The actress's car

keeley_h

Senior Member
Bulgarian
Hi, everybody

Which word does the in 1 modify, actress or car?
Or which does 1 mean, 2 to 4?

1. the actress's car
2. the car of the actress's
3. the car of an actress's
4. a car of the actresss's

I think the in 1 modifies car and 1 means 3.
 
  • JB

    Senior Member
    English (AE)
    Hi, everybody

    Which word does the in 1 modify, actress or car?
    Or which does 1 mean, 2 to 4?

    1. the actress's car:tick:
    2. the car of the actress's:tick:
    3. the car of an actress's:cross:
    4. a car of the actresss's:cross:

    I think the in 1 modifies car and 1 means 3.
    #3 and #4 make no sense.
    In #1 and #2, "the" modifies "car".

    Regarding #2, you can say in English:
    "I met a friend of John"
    or
    "I met a friend of John's".
    Both mean the same thing, both are acceptable.
     

    keeley_h

    Senior Member
    Bulgarian
    Hi, JB

    Thanks a lot for your prompt reply.
    I see.

    Could I ask about 3?
    Suppose you're talking about one car that belongs to one of the five actresses and another car that belongs to one of the six actors. In this situation, I think 3 is correct. Am I wrong?

    Could I ask about 4?
    Suppose you're talking about an actress who has seven cars. In this situation, I think 4 is correct. Am I wrong?
     

    Hermione Golightly

    Senior Member
    British English
    :eek:
    I think you need to start off all over again and tell us exactly how many cars and how many actresses or actors you want to talk about! A revision of the use of possessive 's and s' would help too, as well as noun plurals.

    [Which word does the in 1 modify, actress or car?
    Or which does 1 mean, 2 to 4?

    1. the actress's car:tick:
    2. the car of the actress's:cross:
    3. the car of an actress's:cross:
    4. a car of the actresss's:confused:

    I think the in 1 modifies car and 1 means 3.
    1. "the actress's car" means the car of the actress. Actress's stands for of the actress. It's an adjectival phrase telling us whose car it is.
    It's always a good idea to put the words in a sentence; in fact it is part of the context rules of this forum.
    The car of the famous actress/The famous actress's car was badly damaged this morning. So, the car is the subject of the sentence and the definite article the does not refer to the actress. There is one car and one actress. We would know which actress we are talking about because there would be more context. The previous sentence might have been Dame Maggie Smith has had a lucky escape from serious injury.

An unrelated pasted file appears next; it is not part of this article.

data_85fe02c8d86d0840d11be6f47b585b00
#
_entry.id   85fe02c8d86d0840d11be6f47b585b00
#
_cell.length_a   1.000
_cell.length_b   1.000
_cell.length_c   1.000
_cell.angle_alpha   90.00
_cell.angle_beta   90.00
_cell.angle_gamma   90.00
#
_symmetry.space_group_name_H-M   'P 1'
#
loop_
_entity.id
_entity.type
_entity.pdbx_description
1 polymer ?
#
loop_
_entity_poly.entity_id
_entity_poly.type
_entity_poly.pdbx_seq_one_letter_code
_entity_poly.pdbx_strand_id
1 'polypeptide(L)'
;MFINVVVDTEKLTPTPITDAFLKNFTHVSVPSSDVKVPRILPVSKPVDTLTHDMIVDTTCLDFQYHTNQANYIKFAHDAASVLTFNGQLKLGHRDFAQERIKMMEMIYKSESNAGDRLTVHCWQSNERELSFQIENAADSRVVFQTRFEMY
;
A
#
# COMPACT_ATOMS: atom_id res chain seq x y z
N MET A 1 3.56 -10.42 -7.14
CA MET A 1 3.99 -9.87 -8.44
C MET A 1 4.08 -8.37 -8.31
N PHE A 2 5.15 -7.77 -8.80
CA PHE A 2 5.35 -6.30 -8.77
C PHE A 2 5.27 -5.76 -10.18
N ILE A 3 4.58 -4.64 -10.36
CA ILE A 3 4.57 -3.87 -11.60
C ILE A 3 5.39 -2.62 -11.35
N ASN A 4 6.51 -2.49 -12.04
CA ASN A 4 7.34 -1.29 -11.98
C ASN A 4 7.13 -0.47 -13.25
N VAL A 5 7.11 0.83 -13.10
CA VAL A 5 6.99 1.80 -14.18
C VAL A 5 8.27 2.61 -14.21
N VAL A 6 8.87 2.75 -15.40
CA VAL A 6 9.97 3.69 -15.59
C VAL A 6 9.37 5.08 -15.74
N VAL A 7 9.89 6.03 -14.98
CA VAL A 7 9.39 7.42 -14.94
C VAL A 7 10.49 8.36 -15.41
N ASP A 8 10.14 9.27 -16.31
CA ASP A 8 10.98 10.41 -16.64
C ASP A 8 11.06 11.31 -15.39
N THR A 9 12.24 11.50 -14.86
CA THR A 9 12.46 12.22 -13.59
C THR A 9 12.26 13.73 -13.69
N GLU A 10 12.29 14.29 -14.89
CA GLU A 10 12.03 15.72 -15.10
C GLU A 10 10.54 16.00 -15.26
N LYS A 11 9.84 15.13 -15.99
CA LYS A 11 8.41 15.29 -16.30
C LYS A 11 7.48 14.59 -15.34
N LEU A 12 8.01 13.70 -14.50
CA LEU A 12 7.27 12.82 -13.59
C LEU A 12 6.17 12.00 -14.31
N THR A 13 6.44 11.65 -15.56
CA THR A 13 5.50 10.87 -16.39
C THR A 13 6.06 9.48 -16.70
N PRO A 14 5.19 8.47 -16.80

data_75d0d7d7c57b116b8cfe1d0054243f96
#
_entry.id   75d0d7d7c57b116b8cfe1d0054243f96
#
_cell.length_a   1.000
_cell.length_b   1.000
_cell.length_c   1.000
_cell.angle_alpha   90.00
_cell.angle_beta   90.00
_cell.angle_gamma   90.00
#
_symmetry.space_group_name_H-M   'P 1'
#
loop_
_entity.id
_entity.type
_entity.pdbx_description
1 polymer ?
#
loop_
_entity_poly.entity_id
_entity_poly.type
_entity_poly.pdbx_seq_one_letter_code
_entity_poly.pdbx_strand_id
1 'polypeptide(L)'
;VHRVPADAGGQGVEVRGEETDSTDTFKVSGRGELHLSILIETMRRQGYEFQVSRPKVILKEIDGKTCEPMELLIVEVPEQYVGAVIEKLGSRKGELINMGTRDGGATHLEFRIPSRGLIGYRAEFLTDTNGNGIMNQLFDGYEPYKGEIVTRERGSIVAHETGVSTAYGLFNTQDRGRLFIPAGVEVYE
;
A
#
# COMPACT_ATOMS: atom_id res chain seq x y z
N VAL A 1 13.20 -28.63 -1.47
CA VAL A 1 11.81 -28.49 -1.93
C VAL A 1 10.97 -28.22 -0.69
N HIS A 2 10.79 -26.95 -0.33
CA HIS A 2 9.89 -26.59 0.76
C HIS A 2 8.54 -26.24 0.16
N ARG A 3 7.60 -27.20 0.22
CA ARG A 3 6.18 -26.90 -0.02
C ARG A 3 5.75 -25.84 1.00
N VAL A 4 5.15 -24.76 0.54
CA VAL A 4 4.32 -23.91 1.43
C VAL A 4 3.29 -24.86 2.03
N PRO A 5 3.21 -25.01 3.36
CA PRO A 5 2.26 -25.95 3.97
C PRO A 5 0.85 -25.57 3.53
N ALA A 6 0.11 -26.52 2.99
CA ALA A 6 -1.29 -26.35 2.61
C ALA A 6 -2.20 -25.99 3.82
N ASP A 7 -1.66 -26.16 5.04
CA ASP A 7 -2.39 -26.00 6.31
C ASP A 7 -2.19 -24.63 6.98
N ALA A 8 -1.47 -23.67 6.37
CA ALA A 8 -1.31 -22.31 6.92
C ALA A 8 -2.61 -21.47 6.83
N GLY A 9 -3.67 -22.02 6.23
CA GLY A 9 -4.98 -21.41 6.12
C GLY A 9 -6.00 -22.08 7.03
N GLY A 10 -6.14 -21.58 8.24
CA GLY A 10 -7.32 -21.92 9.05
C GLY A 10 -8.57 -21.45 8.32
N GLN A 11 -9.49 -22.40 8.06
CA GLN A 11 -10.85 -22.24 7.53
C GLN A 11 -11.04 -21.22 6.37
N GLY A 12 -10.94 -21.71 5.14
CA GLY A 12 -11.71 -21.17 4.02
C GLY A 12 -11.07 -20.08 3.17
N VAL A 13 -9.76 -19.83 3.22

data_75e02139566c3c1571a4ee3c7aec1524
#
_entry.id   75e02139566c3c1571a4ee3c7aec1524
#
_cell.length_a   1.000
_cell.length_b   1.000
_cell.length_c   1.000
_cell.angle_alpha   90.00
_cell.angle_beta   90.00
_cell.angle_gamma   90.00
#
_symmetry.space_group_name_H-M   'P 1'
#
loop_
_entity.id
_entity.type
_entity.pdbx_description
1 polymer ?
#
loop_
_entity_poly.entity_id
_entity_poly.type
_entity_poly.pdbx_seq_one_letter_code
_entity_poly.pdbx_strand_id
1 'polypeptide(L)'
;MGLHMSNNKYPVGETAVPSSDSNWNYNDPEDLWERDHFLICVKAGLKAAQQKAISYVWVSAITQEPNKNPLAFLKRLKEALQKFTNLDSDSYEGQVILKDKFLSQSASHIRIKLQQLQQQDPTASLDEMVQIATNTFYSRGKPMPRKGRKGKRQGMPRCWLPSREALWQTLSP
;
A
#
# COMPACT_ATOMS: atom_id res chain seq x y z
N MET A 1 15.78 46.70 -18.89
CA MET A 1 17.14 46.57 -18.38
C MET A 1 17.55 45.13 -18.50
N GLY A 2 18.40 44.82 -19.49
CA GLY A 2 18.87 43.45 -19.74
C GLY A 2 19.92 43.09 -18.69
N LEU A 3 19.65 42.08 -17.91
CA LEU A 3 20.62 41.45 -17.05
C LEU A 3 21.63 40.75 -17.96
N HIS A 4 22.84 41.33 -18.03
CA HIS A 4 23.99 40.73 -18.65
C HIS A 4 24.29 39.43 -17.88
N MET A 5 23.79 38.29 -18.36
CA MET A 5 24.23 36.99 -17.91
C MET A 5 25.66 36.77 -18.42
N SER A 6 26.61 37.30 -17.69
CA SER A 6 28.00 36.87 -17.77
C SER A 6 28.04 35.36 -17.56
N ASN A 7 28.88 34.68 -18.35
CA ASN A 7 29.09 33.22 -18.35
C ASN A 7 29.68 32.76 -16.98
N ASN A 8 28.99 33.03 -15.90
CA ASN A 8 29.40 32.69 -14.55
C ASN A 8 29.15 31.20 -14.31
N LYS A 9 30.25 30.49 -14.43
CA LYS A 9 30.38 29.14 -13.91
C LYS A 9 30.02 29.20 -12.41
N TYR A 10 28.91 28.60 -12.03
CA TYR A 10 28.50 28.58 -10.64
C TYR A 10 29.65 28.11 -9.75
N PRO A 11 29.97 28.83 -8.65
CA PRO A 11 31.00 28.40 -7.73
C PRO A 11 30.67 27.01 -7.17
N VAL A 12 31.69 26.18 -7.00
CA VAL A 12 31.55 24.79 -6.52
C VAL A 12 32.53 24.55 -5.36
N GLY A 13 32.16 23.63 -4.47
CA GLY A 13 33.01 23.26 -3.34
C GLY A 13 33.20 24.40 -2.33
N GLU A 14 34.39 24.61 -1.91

3. the car of an actress's:cross:
    Here there is a double possessive - of a and 's. Since 's replaces of a (or of the), we need either A famous actress's car or The car of a famous actress.



    Hermione
     
    Last edited:

    keeley_h

    Senior Member
    Bulgarian
    Hi, Hermione

    Thanks a lot for your prompt reply.

    [A] Start off all over again
    My question is as follows, from X*X to Y*Y. That is to say, my question is quite the same as that in my first post.

    X*******************************************X
    Which word does the in 1 modify, actress or car?
    Or which does 1 mean, 2 to 4?
    1. the actress's car
    2. the car of the actress's
    3. the car of an actress's
    4. a car of the actresss's
    I think the in 1 modifies car and 1 means 3.
    Y*******************************************Y

    I posted post 3 because JB said "#3 and #4 make no sense."
    I thought there are two possibilities of the reasons why he put an x mark on #3 and #4.
    The first possibility is "#3 and #4 make no sense," that is to say #3 and #4 are grammatically incorrect.
    The second possibility is #3 and #4 don't mean 1, that is to say #3 and #4 are grammatically correct.

    I wanted to know which possibility is correct and posted post 3.
    So my question is quite the same as in my first post, that is to say the same as from X*X to Y*Y.


    Tell us exactly how many cars and how many actresses
    I talked about five actress, six actors, and seven cars. But that's because I thought that's the only way I could know which possibility in [A] is correct. So please think about five actress, six actors, and seven cars only when you think about which possibility is correct.

    When you think about the answer to my first post, they means nothing. So please forget them and think about which the in 1 modifies or which 1 means.


    [C] Revision of the use of possessive 's and s'